# Form 3 Science Test memoranda Test 6: Force, energy ... - Pearson

Form 3 Science Test memoranda Test 6: Force, energy ... - Pearson

Form 3 Science

Test 6: Force, energy and motion

Test memoranda

Total: 50 marks

Section A

1. B

2. A

3. D

4. A

5. A

6. B

7. D

8. C

9. B

10. A

[10]

SECTION B

11. Newton’s First Law of Motion states that an object at rest stays at rest and an

object at constant velocity continues at constant velocity unless an unbalanced

force acts on it. If an object (for example, a ball) is at rest, its velocity will be

zero. The ball will remain at rest unless someone moves it (kicks it or rolls it).

However, if the ball is moving, it will continue to move at the same velocity

unless a force acts on it (unless someone hits it or kicks it, applying a force in

the opposite direction). So, if a ball moves, stops moving or starts moving, it is

because of a force acting on it. (4)

12. Newton’s Second Law of Motion states that the acceleration of an object is

directly proportional to, and in the same direction as, the resultant force that

acts on it, and inversely proportional to the mass of the object. So, if a man

applies the same amount of force to objects of different masses, the object

1/3

Science Memo 6

© Pearson Botswana. Permission is given to photocopy these pages for school use.

with the smaller mass will move faster. If the man applies different forces to

objects of the same mass, the object to which he applied the smaller force, will

move more slowly. (4)

13. Newton’s Third Law of motion states that for every action, there is an equal and

opposite reaction. So, when you sit in a chair, your body exerts a downward

force on the chair and the chair exerts an upward force on your body. There are

two forces that result from this interaction: a force on the chair and a force on

14. F = x

F = 80 kg x 5 m/s

F = 400 m/s (4)

15. F = m x a

100 = 200 x a

=

= ½ or 0.5 m /s (4)

[20]

Section C

16. You will need a metre rule, a tennis ball and a wall. Working with a partner, one

person will throw a tennis ball while the partner marks, measures and records.

You should stand a few metres from the wall and throw the tennis ball against

the wall. Your partner should mark the spot where the ball land after bouncing

off the wall. Using the metre rule, your partner should measure the distance

from the base of the wall to the spot where the ball landed on the floor. The

distance should be recorded in centimetres. You should repeat the same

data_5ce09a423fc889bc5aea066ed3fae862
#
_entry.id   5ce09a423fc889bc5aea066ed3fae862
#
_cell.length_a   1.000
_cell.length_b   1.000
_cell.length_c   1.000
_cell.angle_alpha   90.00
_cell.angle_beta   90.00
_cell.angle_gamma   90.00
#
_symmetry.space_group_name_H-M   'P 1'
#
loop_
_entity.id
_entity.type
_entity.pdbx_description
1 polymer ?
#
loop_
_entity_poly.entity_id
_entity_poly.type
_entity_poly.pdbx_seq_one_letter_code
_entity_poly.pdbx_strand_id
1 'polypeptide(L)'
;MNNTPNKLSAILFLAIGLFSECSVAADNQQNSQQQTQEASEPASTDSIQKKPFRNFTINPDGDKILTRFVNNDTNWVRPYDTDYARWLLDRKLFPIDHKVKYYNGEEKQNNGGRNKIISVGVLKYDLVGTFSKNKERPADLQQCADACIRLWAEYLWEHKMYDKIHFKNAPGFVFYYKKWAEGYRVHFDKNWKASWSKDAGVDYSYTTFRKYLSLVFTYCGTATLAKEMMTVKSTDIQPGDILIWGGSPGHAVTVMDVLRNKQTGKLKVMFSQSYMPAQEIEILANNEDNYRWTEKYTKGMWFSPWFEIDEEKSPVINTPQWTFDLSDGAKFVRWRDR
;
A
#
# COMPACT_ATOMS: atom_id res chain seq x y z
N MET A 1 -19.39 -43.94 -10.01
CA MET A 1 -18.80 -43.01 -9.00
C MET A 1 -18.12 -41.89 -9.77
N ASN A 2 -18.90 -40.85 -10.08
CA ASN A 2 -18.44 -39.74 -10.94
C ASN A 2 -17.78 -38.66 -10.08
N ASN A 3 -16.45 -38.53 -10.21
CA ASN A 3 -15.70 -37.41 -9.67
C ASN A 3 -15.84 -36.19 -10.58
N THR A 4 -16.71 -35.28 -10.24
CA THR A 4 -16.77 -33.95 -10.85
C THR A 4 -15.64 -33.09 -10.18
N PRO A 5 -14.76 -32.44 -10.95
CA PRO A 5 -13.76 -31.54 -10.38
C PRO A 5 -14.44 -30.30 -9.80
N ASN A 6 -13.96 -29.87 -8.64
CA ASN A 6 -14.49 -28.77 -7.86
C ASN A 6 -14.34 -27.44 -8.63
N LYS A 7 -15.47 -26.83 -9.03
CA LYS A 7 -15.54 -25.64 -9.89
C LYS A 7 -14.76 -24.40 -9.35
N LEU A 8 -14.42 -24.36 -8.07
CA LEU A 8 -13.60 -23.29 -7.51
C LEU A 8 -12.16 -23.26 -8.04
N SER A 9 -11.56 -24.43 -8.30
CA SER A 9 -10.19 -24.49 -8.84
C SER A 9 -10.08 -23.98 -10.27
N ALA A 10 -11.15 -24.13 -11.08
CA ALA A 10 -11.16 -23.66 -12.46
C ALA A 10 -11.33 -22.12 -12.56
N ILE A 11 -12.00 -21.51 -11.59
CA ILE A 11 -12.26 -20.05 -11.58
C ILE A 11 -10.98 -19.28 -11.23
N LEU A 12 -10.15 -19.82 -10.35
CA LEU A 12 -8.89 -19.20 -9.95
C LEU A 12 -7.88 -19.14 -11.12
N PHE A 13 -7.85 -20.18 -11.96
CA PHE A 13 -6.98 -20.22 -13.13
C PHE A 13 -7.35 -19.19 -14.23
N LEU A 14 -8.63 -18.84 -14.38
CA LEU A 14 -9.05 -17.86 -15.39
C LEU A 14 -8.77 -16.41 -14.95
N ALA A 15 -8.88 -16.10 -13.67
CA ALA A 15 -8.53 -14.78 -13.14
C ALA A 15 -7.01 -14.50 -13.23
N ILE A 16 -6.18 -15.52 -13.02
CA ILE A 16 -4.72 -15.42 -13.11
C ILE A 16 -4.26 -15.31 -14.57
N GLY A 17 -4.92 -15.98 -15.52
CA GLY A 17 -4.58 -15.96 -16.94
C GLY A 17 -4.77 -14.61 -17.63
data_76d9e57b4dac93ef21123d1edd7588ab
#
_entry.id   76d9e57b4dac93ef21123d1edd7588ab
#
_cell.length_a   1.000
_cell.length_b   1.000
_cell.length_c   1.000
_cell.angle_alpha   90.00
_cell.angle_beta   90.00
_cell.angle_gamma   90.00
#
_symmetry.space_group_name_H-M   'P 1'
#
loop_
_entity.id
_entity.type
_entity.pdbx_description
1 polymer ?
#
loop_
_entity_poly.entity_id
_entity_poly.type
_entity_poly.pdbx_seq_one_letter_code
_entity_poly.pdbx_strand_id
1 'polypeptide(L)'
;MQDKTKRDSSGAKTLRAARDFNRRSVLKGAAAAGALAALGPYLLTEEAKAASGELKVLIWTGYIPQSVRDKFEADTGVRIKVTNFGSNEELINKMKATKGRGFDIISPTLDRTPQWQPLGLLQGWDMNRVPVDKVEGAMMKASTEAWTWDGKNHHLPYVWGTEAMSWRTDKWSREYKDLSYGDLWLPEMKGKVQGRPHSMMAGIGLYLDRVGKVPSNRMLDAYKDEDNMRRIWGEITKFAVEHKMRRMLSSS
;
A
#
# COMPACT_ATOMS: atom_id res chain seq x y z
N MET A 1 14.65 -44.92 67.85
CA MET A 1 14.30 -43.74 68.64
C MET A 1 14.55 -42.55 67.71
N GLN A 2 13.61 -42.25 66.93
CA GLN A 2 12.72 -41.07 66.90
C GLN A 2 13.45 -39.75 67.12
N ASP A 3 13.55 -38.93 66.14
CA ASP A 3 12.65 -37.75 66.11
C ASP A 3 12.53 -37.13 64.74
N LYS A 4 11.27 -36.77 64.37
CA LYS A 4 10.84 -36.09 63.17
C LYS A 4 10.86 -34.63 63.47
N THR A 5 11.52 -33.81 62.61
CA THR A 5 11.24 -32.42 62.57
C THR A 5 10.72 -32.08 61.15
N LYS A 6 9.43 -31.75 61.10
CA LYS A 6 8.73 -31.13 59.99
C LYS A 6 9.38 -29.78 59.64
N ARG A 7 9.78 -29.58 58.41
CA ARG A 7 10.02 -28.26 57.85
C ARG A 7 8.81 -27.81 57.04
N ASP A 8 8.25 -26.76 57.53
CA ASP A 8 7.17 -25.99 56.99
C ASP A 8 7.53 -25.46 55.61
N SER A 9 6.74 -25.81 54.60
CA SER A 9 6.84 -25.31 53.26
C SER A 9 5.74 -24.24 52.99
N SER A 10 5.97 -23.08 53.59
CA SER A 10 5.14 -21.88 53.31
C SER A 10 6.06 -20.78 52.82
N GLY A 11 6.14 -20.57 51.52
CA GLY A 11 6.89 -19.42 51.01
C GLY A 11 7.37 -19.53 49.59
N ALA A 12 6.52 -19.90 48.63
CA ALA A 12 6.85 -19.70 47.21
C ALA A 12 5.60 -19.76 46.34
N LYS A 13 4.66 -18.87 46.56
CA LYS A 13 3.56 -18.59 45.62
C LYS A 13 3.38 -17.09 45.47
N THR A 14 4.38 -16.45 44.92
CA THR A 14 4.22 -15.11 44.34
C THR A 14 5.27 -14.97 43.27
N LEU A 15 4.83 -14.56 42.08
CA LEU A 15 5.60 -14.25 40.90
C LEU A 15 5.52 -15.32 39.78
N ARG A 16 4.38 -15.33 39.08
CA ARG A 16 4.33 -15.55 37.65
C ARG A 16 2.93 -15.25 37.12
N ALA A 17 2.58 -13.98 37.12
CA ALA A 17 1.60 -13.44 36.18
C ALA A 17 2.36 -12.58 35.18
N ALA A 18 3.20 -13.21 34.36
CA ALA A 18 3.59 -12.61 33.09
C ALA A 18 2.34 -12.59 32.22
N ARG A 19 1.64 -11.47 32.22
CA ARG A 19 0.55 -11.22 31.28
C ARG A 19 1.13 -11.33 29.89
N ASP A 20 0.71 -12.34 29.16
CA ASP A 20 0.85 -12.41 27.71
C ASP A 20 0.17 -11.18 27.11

process again, throwing the ball harder. You should repeat the same process

once more, this time throwing the ball even harder.

The explanation as to why there are differences between the three distances

measured, is that the ball exerts a force on the wall. But the wall must also

exert a force on the ball because the ball was pushed back again. When the ball

is thrown lightly, it does not bounce back very far. When the ball is thrown hard

2/3

Science Memo 6

© Pearson Botswana. Permission is given to photocopy these pages for school use.

against the wall, the ball bounces back much further. When the force of the ball

on the wall is small, the force pushing the ball back is small. When the force on

the wall is large, the force pushing the ball back is large. (10)

17. This statement is incorrect. Science is more than just a subject we learn at

school. It has a direct application to almost everything we do in everyday life.

For instance, Newton’s Laws of Motion, developed about three hundred years

ago, explain why things move fast, move slowly or stop moving.

People have used this knowledge of how forces make objects move, to make

and use machines to help them to do things. A simple machine is a tool or

device used to make work easier. We use countless simple machines in our

everyday lives. For example, a bicycle is a simple machine that helps you move

around faster than walking. Another example is a wheelbarrow that helps us

carry heavy things. Spanners, spades, tin-openers and crowbars are all

examples of simple machines that make work easier.

We also apply our knowledge of friction in our everyday lives, probably without

even realising it. For instance, we know that friction is the force that makes

moving objects come to a stop through contact with the ground. Therefore, if

we are driving on a slippery road, we know that the friction will be low and that

we must be careful. This is useful knowledge to have to prevent unnecessary

accidents. (10)

[20]

Total: 50

3/3

Science Memo 6

© Pearson Botswana. Permission is given to photocopy these pages for school use.

More magazines by this user
Similar magazines